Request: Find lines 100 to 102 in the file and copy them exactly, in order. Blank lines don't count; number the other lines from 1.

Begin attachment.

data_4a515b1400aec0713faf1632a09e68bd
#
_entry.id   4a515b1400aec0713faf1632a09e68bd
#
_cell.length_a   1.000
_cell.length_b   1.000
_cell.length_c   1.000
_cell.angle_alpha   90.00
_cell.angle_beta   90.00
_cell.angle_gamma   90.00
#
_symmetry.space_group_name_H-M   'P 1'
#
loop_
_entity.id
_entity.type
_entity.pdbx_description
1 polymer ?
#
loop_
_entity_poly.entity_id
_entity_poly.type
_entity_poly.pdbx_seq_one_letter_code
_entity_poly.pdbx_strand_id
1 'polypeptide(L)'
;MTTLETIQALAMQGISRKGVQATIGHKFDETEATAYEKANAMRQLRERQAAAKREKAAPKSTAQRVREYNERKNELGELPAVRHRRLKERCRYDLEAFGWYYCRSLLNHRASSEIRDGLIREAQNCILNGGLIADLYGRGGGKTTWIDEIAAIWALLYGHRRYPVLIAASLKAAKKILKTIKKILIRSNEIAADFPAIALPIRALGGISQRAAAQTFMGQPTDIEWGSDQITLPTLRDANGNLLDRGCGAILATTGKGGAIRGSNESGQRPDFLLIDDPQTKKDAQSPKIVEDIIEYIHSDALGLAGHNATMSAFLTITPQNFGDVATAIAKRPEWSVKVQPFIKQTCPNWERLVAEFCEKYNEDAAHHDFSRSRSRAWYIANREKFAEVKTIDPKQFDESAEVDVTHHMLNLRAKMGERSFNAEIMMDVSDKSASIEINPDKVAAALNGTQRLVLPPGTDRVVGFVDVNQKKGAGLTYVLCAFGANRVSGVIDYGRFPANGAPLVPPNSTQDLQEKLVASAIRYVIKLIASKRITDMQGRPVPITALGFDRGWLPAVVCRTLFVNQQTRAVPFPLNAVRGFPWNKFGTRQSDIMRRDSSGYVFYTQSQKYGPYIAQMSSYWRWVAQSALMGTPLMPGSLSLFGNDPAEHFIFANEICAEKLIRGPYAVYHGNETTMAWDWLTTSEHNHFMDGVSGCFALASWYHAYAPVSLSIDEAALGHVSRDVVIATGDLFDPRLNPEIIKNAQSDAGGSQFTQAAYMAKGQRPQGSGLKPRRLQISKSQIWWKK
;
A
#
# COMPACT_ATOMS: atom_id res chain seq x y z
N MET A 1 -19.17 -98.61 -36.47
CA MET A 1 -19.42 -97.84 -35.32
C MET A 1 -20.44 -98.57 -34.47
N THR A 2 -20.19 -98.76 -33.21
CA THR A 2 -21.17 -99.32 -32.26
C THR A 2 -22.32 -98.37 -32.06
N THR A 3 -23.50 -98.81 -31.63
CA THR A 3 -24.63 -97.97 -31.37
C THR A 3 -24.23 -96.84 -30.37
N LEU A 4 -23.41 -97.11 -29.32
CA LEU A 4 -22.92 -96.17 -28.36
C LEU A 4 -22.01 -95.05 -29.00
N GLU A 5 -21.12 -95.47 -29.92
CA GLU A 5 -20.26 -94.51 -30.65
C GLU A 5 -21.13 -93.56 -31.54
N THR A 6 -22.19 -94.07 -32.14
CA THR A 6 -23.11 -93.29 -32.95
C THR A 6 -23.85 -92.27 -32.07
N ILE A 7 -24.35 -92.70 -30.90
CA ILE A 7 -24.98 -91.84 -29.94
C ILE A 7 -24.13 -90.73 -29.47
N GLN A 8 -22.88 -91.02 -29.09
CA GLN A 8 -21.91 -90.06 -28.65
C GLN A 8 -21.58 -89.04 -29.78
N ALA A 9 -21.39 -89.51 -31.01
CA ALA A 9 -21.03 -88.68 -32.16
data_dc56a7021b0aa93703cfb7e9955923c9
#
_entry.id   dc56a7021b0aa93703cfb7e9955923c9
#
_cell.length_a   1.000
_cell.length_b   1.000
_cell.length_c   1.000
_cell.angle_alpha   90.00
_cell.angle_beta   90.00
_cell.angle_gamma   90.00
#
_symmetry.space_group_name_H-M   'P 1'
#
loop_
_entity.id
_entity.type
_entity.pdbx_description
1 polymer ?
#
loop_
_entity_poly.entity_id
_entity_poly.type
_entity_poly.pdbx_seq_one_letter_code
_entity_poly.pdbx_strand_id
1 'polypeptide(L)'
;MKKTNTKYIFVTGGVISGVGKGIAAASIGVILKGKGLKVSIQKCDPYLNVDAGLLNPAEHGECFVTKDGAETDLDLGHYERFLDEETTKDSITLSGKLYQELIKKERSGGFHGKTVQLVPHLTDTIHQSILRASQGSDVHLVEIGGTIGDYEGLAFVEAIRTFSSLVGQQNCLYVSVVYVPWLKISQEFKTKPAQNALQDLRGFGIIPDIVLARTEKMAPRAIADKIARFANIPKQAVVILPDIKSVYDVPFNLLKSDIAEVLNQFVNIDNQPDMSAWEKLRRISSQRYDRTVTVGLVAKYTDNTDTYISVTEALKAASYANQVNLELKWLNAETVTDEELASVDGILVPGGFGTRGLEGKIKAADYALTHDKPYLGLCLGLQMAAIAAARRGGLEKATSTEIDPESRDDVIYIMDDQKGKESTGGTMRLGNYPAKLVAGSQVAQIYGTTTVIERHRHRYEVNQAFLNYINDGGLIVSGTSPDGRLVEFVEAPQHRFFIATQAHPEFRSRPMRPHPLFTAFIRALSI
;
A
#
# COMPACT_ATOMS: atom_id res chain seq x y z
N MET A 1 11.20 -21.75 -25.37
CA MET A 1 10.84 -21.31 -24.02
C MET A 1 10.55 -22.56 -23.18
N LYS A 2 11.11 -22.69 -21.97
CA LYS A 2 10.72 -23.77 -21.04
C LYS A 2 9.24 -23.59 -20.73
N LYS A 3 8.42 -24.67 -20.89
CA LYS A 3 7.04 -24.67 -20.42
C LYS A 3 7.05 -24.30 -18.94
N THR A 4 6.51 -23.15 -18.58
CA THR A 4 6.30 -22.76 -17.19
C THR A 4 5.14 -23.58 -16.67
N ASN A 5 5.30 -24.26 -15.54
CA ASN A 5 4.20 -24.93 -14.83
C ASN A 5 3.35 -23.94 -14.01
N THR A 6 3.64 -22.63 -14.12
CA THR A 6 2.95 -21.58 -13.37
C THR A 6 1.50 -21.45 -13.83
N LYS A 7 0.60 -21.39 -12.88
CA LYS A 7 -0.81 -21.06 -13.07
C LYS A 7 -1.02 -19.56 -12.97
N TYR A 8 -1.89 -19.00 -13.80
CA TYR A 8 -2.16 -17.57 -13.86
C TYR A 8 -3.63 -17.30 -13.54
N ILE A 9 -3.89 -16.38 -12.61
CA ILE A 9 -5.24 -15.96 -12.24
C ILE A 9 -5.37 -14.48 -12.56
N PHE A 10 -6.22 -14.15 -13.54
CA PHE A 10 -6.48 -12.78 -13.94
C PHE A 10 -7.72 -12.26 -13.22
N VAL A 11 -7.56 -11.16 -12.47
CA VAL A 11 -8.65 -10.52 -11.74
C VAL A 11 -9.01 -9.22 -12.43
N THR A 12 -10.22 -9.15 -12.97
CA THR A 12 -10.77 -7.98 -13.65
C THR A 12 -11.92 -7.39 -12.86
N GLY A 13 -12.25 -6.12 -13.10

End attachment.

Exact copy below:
CA ASN A 5 4.20 -24.93 -14.83
C ASN A 5 3.35 -23.94 -14.01
N THR A 6 3.64 -22.63 -14.12